The error that your seeing is indeed caused because the error signal that your using on your learning connection is 1D and the network is expecting a 10D error signal. You can overcome this by setting a transform on this connection to broadcast it to a 10D vector. E.g. nengo.Connection(error_node, learning_connection.learning_rule, transform=np.ones((10,1))), which would apply the same error signal to all 10 dimensions. Setting this transform would be the same as changing your reward function to return -1 * np.ones(10) * distance.

But underlying this is a different issue in what exactly the expected behaviour of this learning will be. This depends on how exactly the learned 10D signal is used by the robot. For example, if the robot is 20 units away from the robot, then the learning signal for all 10 dimensions will be 20. This will cause the output for each dimension to start decreasing (because Nengo uses -1 * training signal). If this causes the robot to move further away, then the distance from the target increases and the system quickly becomes unstable.

The PES learning rule is a supervised learning rule, so you want to know what the target output of the network is or have worked through some Lyapunov stability analysis with the specific learning rule to prove stability.

Questions 2/3
For this kind of network you can have your set up with just one node. Inside this node you can both take in the learned signal from the neural network, and output the current state of the robot arm. So I would set it up as the following: interface_node -> ensemble -> interface_node

interface_node: Takes as input the 10D output from ensemble (which it can clip to [-1, 1], and gives as output the n*d feedback signal from the robotic arm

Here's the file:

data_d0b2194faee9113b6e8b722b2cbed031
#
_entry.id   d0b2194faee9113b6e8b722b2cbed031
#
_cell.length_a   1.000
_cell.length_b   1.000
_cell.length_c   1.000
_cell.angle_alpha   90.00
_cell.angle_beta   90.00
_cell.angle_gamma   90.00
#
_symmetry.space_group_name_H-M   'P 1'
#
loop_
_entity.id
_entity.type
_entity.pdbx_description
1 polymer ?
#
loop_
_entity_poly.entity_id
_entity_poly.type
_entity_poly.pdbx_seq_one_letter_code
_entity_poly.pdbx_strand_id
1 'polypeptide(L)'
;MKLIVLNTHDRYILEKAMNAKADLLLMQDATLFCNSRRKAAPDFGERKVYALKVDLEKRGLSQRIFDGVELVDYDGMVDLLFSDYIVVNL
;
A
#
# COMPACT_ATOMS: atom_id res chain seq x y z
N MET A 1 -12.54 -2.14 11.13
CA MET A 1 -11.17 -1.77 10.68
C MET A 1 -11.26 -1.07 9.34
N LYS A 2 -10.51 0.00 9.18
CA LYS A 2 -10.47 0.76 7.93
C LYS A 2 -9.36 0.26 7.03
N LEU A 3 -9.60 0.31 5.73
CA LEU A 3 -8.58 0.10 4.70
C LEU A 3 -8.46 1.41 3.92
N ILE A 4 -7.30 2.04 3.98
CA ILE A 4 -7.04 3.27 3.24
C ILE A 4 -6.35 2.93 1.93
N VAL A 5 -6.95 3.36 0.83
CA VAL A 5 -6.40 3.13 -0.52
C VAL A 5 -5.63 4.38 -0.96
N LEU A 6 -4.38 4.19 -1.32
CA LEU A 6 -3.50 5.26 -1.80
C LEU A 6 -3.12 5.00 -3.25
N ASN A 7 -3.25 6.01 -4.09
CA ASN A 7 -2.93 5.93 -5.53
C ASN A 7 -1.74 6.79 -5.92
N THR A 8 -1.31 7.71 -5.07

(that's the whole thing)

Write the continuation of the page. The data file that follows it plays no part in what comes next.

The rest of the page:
ensemble: Takes as input the n*d feedback signal from the robotic arm, and has a learning connection back to the interface node. On this connection it learns a 10D output signal that drives the arm.

The learning rules in Nengo require that the pre-synaptic object is a set of neurons, so that’s the reason that you’re seeing that error when trying to apply the PES rule to the connection from node -> ensemble. You can, however, apply the PES rule to the connection from ensemble -> node, because the post-synaptic object does not need to be neurons.

Question 4
Here’s a working example of how I tend to do this:

import nengo
import numpy as np
import matplotlib.pyplot as plt

def run_net(weights):
    with nengo.Network(seed=0) as n:
        ens = nengo.Ensemble(100, 1)
        out = nengo.Node(size_in=1)
        error = nengo.Node([-.1])
        # create the learning connection
        conn = nengo.Connection(ens.neurons, out, learning_rule_type=nengo.PES(1e-2), transform=weights)
        nengo.Connection(error, conn.learning_rule)
        probe = nengo.Probe(out)
    with nengo.Simulator(n) as sim:
        # run the sim and plot the output
        # return connection weights from the last time step
        weights = sim.signals[sim.model.sig[conn]["weights"]]
    return weights

weights = np.zeros((1, 100))
for ii in range(2):
    weights = run_net(weights)

The important points:

a) Set the seed on the network so that all your parameters (encoders, gains, biases, etc) are consistent between runs. If you train your weights given some specific set of neurons, then try to use them again starting with a completely different set of neurons there will be issues.

b) Change the pre-synaptic object to ensemble.neurons, and specify an initial set of connection weights using the transform parameter (the example starts off with all zeros).

c) Build and run your simulation, then access your trained weights inside the context:

with nengo.Simulator(net) as sim:
    weights = sim.signals[sim.model.sig[conn]["weights"]]

if you try to access it outside the simulator context

with nengo.Simulator(net) as sim:
weights = sim.signals[sim.model.sig[conn]["weights"]]

you will get an error because when you exit the context your simulator closes and data from the runs is no longer accessible

d) Use these weights to initialize instead of the weights = np.zeros when running the network again. I usually save them to file with np.savez_compressed and then look for that file when building my network (and load in with np.load), and if there is no file then I use np.zeros instead.

Hopefully that answers most of your questions, if not please let me know! And what the learning rule should be will depend on what the 10D input to the robot controls, exactly (I’m happy to talk more about this).


Hi Travis,